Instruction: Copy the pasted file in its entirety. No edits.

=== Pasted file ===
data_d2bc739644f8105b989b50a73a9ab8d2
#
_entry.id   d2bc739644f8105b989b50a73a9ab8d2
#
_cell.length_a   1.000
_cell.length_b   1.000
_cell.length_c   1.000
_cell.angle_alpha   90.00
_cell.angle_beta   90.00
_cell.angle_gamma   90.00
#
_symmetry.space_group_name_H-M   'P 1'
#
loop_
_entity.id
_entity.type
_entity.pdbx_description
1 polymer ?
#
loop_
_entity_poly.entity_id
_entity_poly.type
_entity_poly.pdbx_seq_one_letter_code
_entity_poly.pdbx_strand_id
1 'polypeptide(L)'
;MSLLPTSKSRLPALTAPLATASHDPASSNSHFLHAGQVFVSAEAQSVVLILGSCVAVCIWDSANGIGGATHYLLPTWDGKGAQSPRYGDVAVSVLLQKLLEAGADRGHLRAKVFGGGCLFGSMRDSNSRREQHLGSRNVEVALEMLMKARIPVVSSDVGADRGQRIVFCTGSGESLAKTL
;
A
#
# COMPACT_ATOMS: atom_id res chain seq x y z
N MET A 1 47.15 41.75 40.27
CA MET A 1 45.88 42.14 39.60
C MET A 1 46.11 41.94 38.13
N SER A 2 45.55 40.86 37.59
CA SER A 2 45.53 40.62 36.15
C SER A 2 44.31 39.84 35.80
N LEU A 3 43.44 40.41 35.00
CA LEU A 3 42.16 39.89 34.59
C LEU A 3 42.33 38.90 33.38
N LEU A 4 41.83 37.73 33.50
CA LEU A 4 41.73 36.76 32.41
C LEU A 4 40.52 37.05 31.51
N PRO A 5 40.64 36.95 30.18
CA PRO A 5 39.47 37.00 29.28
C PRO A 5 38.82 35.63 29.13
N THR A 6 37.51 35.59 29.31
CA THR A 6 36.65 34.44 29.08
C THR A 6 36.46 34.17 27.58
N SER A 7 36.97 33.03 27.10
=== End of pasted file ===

data_d2bc739644f8105b989b50a73a9ab8d2
#
_entry.id   d2bc739644f8105b989b50a73a9ab8d2
#
_cell.length_a   1.000
_cell.length_b   1.000
_cell.length_c   1.000
_cell.angle_alpha   90.00
_cell.angle_beta   90.00
_cell.angle_gamma   90.00
#
_symmetry.space_group_name_H-M   'P 1'
#
loop_
_entity.id
_entity.type
_entity.pdbx_description
1 polymer ?
#
loop_
_entity_poly.entity_id
_entity_poly.type
_entity_poly.pdbx_seq_one_letter_code
_entity_poly.pdbx_strand_id
1 'polypeptide(L)'
;MSLLPTSKSRLPALTAPLATASHDPASSNSHFLHAGQVFVSAEAQSVVLILGSCVAVCIWDSANGIGGATHYLLPTWDGKGAQSPRYGDVAVSVLLQKLLEAGADRGHLRAKVFGGGCLFGSMRDSNSRREQHLGSRNVEVALEMLMKARIPVVSSDVGADRGQRIVFCTGSGESLAKTL
;
A
#
# COMPACT_ATOMS: atom_id res chain seq x y z
N MET A 1 47.15 41.75 40.27
CA MET A 1 45.88 42.14 39.60
C MET A 1 46.11 41.94 38.13
N SER A 2 45.55 40.86 37.59
CA SER A 2 45.53 40.62 36.15
C SER A 2 44.31 39.84 35.80
N LEU A 3 43.44 40.41 35.00
CA LEU A 3 42.16 39.89 34.59
C LEU A 3 42.33 38.90 33.38
N LEU A 4 41.83 37.73 33.50
CA LEU A 4 41.73 36.76 32.41
C LEU A 4 40.52 37.05 31.51
N PRO A 5 40.64 36.95 30.18
CA PRO A 5 39.47 37.00 29.28
C PRO A 5 38.82 35.63 29.13
N THR A 6 37.51 35.59 29.31
CA THR A 6 36.65 34.44 29.08
C THR A 6 36.46 34.17 27.58
N SER A 7 36.97 33.03 27.10